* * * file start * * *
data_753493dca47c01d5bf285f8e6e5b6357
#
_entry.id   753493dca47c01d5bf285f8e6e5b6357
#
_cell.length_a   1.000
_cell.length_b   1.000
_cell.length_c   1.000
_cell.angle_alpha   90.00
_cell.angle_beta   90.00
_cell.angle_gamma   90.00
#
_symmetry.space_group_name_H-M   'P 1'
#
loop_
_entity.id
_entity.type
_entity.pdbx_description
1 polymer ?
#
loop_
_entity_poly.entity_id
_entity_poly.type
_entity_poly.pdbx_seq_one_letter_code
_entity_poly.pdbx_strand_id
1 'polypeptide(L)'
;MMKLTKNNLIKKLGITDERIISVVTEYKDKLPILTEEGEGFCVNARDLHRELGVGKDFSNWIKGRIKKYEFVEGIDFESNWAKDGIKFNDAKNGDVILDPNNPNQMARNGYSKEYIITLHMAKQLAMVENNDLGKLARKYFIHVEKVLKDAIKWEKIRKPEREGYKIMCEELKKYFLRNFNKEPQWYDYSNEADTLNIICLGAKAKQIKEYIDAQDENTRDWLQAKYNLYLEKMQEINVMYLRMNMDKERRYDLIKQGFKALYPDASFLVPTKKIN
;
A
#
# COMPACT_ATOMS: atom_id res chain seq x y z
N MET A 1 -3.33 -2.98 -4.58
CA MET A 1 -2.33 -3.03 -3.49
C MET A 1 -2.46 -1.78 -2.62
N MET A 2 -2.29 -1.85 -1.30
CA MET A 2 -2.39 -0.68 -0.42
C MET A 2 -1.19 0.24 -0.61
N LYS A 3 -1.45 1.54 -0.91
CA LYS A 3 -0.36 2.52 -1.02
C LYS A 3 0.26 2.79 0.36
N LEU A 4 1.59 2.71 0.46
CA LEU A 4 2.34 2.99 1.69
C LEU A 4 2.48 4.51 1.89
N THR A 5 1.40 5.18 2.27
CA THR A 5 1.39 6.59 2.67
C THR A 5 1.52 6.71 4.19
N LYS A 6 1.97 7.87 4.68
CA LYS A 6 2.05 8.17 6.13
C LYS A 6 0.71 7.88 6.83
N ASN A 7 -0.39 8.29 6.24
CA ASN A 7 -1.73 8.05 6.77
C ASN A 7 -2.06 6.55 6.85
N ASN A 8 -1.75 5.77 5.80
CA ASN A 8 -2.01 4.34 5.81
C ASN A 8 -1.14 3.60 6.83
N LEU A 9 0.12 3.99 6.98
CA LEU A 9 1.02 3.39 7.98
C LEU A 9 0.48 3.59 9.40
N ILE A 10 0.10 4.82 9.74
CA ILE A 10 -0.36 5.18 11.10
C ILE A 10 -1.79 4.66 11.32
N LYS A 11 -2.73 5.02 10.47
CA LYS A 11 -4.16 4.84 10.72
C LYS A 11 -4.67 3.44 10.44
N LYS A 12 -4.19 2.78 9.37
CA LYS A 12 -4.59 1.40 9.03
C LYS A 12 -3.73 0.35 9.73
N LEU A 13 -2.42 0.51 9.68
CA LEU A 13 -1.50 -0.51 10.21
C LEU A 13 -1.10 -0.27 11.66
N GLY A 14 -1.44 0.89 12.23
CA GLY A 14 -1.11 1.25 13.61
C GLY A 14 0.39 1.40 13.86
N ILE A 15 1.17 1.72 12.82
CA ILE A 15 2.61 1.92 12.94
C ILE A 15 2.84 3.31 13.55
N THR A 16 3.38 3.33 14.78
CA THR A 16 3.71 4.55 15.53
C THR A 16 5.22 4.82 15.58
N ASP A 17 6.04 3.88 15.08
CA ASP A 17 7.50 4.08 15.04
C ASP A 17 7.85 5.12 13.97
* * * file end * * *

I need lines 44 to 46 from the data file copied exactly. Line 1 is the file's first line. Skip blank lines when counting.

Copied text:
CA THR A 5 1.39 6.59 2.67
C THR A 5 1.52 6.71 4.19
N LYS A 6 1.97 7.87 4.68